• Feb. 3 – Jamaica in Chattanooga, Tenn.

2018 World Cup qualifiers

  • Mar. 24 – vs. Honduras in San Jose, Calif.
  • Mar. 28 – at Panama in Panama City

Study reveals Europe’s 100 most valuable players

LONDON, ENGLAND - JANUARY 14: Harry Kane of Tottenham Hotspur (L) celebrates scoring his sides fourth goal with Dele Alli of Tottenham Hotspur (R) during the Premier League match between Tottenham Hotspur and West Bromwich Albion at White Hart Lane on January 14, 2017 in London, England.  (Photo by Clive Rose/Getty Images)
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Wait, what?

[ MORE: Title race over for City? ]

A study from the International Center for Sports Studies (CIES) has slapped valuations on Europe’s top stars and both Lionel Messi and Cristiano Ronaldo aren’t the most valuable.

Hmm.

The guys over at the Football Observatory, the soccer arm of CIES, always do a great job with these kind of studies and below you will find who they’ve ranked as the 100 most valuable players in Europe’s top five leagues.

CIES take players’ performance on the pitch, contract length, age and many other factors into place when ranking them and in the extensive study 10 Premier League clubs have players included as stars from Arsenal, Chelsea, Everton, Leicester City, Liverpool, Manchester City, Manchester United, Southampton and Tottenham Hotspur feature.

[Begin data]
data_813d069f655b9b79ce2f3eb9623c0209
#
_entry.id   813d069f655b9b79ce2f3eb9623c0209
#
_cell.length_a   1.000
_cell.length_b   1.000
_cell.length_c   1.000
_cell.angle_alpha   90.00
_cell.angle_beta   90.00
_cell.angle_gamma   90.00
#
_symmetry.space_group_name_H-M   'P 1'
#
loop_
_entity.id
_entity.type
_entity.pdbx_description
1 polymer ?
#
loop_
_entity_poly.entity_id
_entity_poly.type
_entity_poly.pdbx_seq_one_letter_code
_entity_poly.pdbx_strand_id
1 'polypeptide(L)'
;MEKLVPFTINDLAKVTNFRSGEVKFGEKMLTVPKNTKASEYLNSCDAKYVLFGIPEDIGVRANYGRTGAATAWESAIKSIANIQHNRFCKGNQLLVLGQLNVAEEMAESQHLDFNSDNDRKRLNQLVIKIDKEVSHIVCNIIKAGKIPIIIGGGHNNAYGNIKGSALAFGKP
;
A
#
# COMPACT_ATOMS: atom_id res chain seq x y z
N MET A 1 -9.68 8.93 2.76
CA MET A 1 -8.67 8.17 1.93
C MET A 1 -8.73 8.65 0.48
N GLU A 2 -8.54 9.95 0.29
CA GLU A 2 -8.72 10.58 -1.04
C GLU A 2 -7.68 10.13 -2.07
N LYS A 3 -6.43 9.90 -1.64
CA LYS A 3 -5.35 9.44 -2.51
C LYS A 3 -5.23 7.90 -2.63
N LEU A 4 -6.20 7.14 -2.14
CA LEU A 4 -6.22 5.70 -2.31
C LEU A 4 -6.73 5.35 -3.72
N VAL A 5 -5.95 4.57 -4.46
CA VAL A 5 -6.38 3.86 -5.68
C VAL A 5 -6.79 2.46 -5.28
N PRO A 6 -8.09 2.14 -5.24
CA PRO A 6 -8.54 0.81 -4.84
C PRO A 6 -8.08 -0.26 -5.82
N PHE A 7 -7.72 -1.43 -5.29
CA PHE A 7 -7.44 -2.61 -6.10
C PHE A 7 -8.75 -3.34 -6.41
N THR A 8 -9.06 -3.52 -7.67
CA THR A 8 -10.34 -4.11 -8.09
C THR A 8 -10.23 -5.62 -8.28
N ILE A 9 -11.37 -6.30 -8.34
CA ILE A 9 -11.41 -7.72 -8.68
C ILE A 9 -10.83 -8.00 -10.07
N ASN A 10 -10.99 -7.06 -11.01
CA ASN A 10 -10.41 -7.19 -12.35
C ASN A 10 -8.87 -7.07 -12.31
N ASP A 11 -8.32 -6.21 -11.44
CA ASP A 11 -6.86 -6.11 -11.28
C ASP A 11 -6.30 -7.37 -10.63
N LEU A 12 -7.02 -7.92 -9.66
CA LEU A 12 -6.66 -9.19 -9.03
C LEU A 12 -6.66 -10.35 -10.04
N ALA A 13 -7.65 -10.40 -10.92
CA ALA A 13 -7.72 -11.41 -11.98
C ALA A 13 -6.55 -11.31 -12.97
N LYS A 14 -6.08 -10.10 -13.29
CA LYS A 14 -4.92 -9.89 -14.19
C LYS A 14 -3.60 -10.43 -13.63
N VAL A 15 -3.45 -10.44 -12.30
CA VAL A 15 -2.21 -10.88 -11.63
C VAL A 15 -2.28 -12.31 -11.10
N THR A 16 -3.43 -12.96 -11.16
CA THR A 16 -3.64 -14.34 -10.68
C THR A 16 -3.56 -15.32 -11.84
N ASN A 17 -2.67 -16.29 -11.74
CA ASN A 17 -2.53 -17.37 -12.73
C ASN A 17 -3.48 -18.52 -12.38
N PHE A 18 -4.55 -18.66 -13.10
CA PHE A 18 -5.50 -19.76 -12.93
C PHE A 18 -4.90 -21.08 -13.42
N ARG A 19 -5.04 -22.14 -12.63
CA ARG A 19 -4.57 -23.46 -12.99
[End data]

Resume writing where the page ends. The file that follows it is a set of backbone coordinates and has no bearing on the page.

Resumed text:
In total, 38 PL players are in the top 100.

Neymar is the most valuable player in Europe as the Barcelona star has a valuation of $261.5 million, which puts him way ahead of Lionel Messi who sits in second place with a value of $180.6 million.In third place is Manchester United’s Paul Pogba who has a value of $164.5 million, while Antoine Griezmann and Luis Suarez round out the top five.

Below is the top 100 list in full, courtesy of CIES, with their club, age and when their current contract runs out listed.

Do you agree with their valuations?